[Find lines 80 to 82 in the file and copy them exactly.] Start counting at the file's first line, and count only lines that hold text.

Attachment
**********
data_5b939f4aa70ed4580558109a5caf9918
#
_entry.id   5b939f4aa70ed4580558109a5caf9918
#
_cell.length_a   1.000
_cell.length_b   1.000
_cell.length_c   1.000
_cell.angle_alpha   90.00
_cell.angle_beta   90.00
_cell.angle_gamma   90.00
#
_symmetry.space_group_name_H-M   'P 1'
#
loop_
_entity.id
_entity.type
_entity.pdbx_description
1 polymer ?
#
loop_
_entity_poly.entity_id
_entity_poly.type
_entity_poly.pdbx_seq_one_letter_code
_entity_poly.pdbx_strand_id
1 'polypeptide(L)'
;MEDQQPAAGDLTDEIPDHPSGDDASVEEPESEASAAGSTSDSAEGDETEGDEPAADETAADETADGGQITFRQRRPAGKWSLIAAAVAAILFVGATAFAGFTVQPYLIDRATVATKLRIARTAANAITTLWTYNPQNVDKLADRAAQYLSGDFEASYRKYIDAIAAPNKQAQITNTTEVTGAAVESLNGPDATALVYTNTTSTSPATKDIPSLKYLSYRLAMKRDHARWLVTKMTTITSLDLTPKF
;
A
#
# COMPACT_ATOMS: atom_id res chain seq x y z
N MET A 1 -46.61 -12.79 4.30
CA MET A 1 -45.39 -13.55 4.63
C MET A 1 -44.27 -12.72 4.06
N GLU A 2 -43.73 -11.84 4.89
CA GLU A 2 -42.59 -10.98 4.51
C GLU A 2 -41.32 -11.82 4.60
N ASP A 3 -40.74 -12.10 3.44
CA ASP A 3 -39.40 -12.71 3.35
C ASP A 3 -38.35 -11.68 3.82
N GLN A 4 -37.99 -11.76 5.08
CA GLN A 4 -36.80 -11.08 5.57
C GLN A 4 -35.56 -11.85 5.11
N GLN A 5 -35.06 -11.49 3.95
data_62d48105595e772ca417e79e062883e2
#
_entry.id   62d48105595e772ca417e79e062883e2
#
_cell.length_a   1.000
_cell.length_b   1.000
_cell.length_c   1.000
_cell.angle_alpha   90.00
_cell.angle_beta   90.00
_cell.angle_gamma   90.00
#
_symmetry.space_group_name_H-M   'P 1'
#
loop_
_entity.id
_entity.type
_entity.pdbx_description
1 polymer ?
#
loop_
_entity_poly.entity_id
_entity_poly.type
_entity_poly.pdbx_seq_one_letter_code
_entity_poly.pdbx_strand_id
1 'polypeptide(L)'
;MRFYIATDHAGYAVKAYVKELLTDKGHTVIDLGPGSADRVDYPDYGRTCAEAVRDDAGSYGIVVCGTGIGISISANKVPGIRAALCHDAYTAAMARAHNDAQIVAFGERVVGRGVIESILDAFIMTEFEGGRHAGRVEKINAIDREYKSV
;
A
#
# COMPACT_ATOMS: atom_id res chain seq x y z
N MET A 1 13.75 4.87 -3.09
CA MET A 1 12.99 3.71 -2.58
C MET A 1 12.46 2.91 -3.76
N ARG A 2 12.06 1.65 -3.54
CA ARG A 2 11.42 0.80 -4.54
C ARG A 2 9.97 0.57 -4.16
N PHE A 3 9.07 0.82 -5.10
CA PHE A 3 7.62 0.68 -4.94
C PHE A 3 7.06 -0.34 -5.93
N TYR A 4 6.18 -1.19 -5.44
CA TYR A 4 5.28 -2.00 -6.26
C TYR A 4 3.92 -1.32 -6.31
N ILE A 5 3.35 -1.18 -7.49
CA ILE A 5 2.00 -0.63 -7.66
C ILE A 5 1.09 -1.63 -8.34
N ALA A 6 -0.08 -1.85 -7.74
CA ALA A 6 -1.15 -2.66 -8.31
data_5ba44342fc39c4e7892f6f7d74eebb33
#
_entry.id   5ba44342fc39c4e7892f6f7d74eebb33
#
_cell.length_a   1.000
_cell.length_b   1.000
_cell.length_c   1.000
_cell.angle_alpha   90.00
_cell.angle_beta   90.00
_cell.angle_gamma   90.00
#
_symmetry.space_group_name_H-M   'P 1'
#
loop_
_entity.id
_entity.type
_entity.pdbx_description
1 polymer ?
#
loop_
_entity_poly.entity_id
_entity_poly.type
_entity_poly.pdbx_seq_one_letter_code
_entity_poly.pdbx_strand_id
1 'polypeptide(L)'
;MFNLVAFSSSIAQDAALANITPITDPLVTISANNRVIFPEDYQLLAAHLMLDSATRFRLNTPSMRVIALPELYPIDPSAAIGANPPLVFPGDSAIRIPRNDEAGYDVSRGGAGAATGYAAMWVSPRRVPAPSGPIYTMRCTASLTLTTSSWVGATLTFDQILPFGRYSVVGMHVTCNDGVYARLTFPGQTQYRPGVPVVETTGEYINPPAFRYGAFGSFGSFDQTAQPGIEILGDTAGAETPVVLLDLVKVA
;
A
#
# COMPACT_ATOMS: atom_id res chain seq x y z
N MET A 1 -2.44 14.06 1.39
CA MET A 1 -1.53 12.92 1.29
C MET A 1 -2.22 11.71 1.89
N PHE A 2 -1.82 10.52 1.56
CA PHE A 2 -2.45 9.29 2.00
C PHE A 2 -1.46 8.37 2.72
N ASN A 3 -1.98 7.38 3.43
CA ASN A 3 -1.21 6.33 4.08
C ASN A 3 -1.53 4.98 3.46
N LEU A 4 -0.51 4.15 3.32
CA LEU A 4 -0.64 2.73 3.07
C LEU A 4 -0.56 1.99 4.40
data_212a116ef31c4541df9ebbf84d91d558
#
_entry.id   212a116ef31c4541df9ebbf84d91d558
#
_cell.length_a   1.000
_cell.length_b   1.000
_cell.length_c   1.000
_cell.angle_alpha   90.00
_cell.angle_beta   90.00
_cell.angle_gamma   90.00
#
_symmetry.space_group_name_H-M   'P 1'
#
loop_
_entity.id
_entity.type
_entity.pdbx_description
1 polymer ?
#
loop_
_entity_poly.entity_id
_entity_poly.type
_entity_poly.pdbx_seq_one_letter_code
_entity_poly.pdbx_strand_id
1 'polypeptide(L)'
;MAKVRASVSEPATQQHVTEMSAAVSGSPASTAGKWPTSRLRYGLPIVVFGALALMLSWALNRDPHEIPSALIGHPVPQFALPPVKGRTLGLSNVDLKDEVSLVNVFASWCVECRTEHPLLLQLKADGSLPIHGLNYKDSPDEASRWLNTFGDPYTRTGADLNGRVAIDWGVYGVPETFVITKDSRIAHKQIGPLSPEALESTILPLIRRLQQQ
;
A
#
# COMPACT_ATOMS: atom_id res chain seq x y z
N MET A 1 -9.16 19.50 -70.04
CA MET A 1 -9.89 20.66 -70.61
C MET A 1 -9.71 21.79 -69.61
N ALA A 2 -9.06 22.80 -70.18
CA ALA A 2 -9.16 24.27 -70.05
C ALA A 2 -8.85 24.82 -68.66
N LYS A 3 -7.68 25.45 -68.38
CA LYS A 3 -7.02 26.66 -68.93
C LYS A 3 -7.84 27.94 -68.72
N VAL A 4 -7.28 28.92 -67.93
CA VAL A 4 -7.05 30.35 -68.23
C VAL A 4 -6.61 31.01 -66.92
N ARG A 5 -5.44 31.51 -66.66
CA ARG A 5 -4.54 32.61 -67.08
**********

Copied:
N PHE A 3 9.07 0.82 -5.10
CA PHE A 3 7.62 0.68 -4.94
C PHE A 3 7.06 -0.34 -5.93